What is Gabi (Taro) root vegetable? The Taro root crop, or in scientific terms, the ‘Colocasia esculenta’ is a widely cultivated species from the Arum family (Araceae). A tropical herbaceous plant that is native to Southeast Asia, where it’s seen as a staple crop, these grow to around 5 feet tall, with the whole root crop, large leaves, and roots being edible and used in some traditional dishes in the Philippines. The taro plant has a mildly sweet, nutty, with a warm vanilla undertone taste, popularly modernized and turned into a milk tea flavor and found in many cultural dishes in Asia.
A Short Introduction
The Taro vegetable, pronounced ‘taa-row’ are called “the potato of the tropics” and is seen as one of the earliest cultivated plants. The term ‘taro’ was borrowed from the Ploynesian word ‘talo’, which then got changed in time from widespread correspondence, but the crop is has many names depending on the country and region for example the Philippines calls it ‘gabi’ in Tagalog, but in other regions it’s called ‘aba’ or ‘apay’. In Hindi it’s ‘arbī’, Chinese ‘yù’ or ‘yùtou’, ‘saonjo’ in Madagascar, and ‘dasheen’ in Trinidad.
It is not a substitute for potatoes, however it’s actually healthier than the potato with all the healthy starch and nutrients lacking from the former. Almost all the parts of the taro plant is edible, from the roots to the downward pointing heart-shaped leaves once cooked. Though they are considered poisonous if eaten raw.
Found in most Asian and Latin American markets or at the Asian section of international stores. It has a mild sweet nutty taste that is a healthier alternative to other root crops like potatoes. Use the whole plant, the taro root and taro leaves, cook the these similarly to how you would a potato, from being a steamed, fried, baked into breads, fillings, and other pastries, add the vegetable with the leaves into savory dishes like stews, soups, stir-fry, or roasted with meat based dishes, you can even turn them into sweet drinks, or to taro ice cream.
Gabi (Taro) root vegetable Benefits
A root crop that was first cultivated around Asia, and is now enjoyed all over the world. The Taro root isn’t just favored for its unique earthy sweet flavor, but for how much it benefits the body. With just one of these, you’ll have a boost of a number of helpful nutrients like:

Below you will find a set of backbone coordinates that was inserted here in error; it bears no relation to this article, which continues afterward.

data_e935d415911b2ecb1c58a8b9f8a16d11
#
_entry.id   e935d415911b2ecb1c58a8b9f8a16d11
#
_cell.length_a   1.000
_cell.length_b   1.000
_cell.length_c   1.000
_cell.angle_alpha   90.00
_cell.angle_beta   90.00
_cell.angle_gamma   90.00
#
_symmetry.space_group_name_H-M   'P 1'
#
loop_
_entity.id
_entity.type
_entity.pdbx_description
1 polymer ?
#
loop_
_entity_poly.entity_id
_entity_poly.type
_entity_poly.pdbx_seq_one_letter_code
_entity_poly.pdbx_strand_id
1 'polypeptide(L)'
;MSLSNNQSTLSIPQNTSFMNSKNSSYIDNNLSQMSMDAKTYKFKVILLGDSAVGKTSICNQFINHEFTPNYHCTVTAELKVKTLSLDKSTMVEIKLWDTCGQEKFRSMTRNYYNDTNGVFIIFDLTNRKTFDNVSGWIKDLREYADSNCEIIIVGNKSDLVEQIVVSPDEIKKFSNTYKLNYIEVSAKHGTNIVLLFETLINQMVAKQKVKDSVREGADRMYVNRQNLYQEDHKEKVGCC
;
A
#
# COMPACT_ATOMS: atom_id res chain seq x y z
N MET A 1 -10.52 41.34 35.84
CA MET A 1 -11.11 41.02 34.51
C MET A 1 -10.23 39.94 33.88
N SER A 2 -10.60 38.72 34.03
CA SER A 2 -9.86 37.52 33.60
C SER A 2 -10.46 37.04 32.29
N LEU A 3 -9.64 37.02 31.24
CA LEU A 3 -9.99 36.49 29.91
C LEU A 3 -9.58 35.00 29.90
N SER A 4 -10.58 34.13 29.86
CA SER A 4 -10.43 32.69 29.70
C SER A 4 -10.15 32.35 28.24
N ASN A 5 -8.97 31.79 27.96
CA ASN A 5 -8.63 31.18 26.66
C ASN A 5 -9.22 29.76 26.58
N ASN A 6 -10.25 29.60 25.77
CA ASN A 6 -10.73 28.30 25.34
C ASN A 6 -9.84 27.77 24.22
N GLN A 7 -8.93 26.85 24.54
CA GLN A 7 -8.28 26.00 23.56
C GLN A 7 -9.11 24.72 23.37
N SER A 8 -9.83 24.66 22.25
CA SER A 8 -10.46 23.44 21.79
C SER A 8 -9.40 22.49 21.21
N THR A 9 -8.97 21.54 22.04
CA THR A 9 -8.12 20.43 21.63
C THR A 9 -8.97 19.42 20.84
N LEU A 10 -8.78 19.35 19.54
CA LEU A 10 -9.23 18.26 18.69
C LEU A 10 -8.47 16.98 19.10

- These are rich in fiber and potassium, needed for gut health. The fiber from this root crop promotes good bacteria, keeping the intestines strong, healthy, and prevent damage to the colon.
- Help control blood sugar, even as a starchy vegetable, it has carbohydrates beneficial to blood sugar management. These help slow down absorption and digestion of carbs, preventing blood sugar spikes.
- The starch or rather ‘resistant starch’ and fiber from taro can help minimize the risk of heart diseases and lower cholesterol.
- Because it lowers cholesterol levels, it can help maintain and lose weight. Intake of fiber rich foods also keeps the stomach feeling fuller for longer.
- One serving or around one cup of taro provides you the daily recommended intake of manganese. Contributing to bone health, metabolism, and keeps the blood from clotting.
- While there are a multitude of energy bar options found in the market. You can be sure that the taro is just as energy boosting, maybe even better. A filling crop eaten by athletes or those who workout before hitting the gym.
The Gabi, an indigenous crop from the Philippines
The Gabi (Taro) root vegetable is a root crop that has captured a wide variety of audiences. From being a cultural food added into traditional recipes, to diets like the gluten free, vegan, vegetarian, and even those who aren’t following the diet culture and just want to enjoy interestingly delicious ingredients. Here are just examples of taro food dishes, ingrained and modernized to Filipino tastes:
- Pork Sinigang with Gabi, the national stew. A savory and sour healthy sinigang soup dish made with pork, veggies and gabi. Giving a subtle sweet but earthy warm taste. The gabi is great at absorbing the soup base as well making it even more impactful once you take a bite.
- Laing na Gabi, a vegetable based dish originating from the Bicol region. This dish uses the taro leaves instead or regular leafy vegetables, simmered in coconut milk, spices, with some pork for added flavor, and sili for that slight kick.
- Vegetarian Ginataang Gabi, a sweet and spicy dish made by simmering the root crop in coconut milk, bagoong and other seasonings.
- Gabi is used as a meat replacement; for meatballs, in curries and stir fry.
- Turned into a favorite sweet drink, taro drinks includes milk tea aka; taro bubble tea, or taro boba or tapioca pearls. Make an intriguing appealing iced pastel purple sweet drink with a subtle earthy vanilla taste, decorated with tapioca balls.
- You can also find them sold as taro chips, with or without flavorings like honey coated, garlic, sour cream, wasabi, and many more now breaking into the marketplace.
The taro vegetable, stewed, boiled, baked, fried, stir-fried with sauce, made into cakes, mixed into savory meals or deliciously unique desserts, or taro drinks. Can be found everywhere with the rise of many diets, people who want to live a healthier lifestyle looking for alternatives. You’ll be sure to find a recipe that enhances the flavor of the taro vegetable to enjoy!